U.S. Government Supporting TV Broadcasters in Aereo Fight at Supreme Court
The executive and legislative branches rally behind the TV broadcasters in their big copyright dispute.
In advance of the April 22 hearing between television broadcasters and Aereo, the Supreme Court is getting flooded with amicus briefs.
One in particular deserves special attention.
On Monday, the United States weighed in favor of the broadcasters.
The coming dispute will examine whether Aereo is making a "public" or "private" performance of broadcasters' content when capturing over-the-air TV signals via antennas and distributing programming to subscribers' digital devices.
"The proper resolution of this dispute is straightforward," says the government in its brief. "Unlike a purveyor of home antennas, or the lessor of hilltop space on which individual consumers may erect their own antennas, respondent does not simply provide access to equipment or other property that facilitates customers' reception of broadcast signals. Rather, respondent operates an integrated system -- i.e., a 'device or process' -- whose functioning depends on its customers' shared use of common facilities."
Aereo contends that what it does is private in nature because each subscriber is assigned a single unique copy and that only that individual subscriber can receive a transmission. The interpretation was given a blessing by the Second Circuit Court of Appeals in affirming the denial of an injunction, which the broadcasters are appealing.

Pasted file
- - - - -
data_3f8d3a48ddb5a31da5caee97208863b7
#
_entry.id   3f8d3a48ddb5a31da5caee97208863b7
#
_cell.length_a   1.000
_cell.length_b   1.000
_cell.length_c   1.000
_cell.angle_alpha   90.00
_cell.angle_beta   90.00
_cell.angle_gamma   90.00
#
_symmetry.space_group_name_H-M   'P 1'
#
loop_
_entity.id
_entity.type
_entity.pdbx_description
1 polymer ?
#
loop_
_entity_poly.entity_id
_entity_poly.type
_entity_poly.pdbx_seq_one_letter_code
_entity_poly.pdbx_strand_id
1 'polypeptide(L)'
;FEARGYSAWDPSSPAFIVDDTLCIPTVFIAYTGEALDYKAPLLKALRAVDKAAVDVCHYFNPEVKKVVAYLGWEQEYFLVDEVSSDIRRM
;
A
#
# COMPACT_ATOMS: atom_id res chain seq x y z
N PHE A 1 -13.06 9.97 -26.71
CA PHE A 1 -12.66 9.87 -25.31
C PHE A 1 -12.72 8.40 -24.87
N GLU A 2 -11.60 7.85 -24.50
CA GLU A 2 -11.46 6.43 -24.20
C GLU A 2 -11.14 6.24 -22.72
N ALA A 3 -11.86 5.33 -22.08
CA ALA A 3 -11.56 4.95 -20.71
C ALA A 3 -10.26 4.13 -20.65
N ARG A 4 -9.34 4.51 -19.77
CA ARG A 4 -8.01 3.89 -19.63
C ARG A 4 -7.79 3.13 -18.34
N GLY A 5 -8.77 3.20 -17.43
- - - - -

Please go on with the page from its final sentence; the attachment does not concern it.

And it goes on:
The U.S. government continues, "The fact that as part of that system respondent uses unique copies and many individual transmissions does not alter the conclusion that it is retransmitting broadcast content 'to the public.' Like its competitors, respondent therefore must obtain licenses to perform the copyrighted content on which its business relies. That conclusion, however, should not call into question the legitimacy of businesses that use the Internet to provide new ways for consumers to store, hear, and view their own lawfully acquired copies of copyrighted works."
The full brief is below. It was authored by attorneys at the United States Copyright Office (part of the legislative branch) and the office of the Solicitor General (part of the executive branch).
It is among several amicus briefs to be lodged today. Among the others: A group of international rights holders is arguing that the Second Circuit decision violates a number of international treaties. Meanwhile, Cablevision is attempting to find some middle ground, arguing in its own brief that the Second Circuit was right to deny an Aereo injunction, but that broadcasters are going too far with arguments it says could halt innovation in cloud services. Also, renowned copyright scholars David Nimmer and Peter Menell are sticking up for the broadcasters, saying that Aereo is “functionally equivalent” to a cable system and falls within the intended scope of the Transmit Clause.
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